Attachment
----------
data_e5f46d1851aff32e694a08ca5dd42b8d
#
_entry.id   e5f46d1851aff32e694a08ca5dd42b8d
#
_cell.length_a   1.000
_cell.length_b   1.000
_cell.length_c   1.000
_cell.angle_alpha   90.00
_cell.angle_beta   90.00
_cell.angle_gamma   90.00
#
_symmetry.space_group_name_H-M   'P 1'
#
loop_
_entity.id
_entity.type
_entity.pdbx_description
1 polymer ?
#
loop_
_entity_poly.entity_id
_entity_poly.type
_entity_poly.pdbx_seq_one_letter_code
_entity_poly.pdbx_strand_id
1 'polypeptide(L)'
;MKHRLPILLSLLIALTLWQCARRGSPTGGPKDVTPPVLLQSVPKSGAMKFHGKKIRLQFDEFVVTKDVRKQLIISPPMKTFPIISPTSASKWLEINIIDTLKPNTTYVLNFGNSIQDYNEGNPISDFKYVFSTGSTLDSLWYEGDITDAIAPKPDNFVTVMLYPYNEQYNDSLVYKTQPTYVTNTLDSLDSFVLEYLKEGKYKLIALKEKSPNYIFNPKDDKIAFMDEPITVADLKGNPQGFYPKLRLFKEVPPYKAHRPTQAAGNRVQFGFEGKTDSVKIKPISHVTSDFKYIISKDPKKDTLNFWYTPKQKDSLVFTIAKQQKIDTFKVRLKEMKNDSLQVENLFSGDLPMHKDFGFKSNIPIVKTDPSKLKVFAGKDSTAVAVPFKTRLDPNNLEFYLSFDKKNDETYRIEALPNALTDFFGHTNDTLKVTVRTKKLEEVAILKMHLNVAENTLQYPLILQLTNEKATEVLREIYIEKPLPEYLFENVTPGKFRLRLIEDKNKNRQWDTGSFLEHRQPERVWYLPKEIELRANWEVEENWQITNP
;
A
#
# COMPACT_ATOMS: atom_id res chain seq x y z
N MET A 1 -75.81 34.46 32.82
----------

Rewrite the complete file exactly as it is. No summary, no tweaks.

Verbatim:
data_e5f46d1851aff32e694a08ca5dd42b8d
#
_entry.id   e5f46d1851aff32e694a08ca5dd42b8d
#
_cell.length_a   1.000
_cell.length_b   1.000
_cell.length_c   1.000
_cell.angle_alpha   90.00
_cell.angle_beta   90.00
_cell.angle_gamma   90.00
#
_symmetry.space_group_name_H-M   'P 1'
#
loop_
_entity.id
_entity.type
_entity.pdbx_description
1 polymer ?
#
loop_
_entity_poly.entity_id
_entity_poly.type
_entity_poly.pdbx_seq_one_letter_code
_entity_poly.pdbx_strand_id
1 'polypeptide(L)'
;MKHRLPILLSLLIALTLWQCARRGSPTGGPKDVTPPVLLQSVPKSGAMKFHGKKIRLQFDEFVVTKDVRKQLIISPPMKTFPIISPTSASKWLEINIIDTLKPNTTYVLNFGNSIQDYNEGNPISDFKYVFSTGSTLDSLWYEGDITDAIAPKPDNFVTVMLYPYNEQYNDSLVYKTQPTYVTNTLDSLDSFVLEYLKEGKYKLIALKEKSPNYIFNPKDDKIAFMDEPITVADLKGNPQGFYPKLRLFKEVPPYKAHRPTQAAGNRVQFGFEGKTDSVKIKPISHVTSDFKYIISKDPKKDTLNFWYTPKQKDSLVFTIAKQQKIDTFKVRLKEMKNDSLQVENLFSGDLPMHKDFGFKSNIPIVKTDPSKLKVFAGKDSTAVAVPFKTRLDPNNLEFYLSFDKKNDETYRIEALPNALTDFFGHTNDTLKVTVRTKKLEEVAILKMHLNVAENTLQYPLILQLTNEKATEVLREIYIEKPLPEYLFENVTPGKFRLRLIEDKNKNRQWDTGSFLEHRQPERVWYLPKEIELRANWEVEENWQITNP
;
A
#
# COMPACT_ATOMS: atom_id res chain seq x y z
N MET A 1 -75.81 34.46 32.82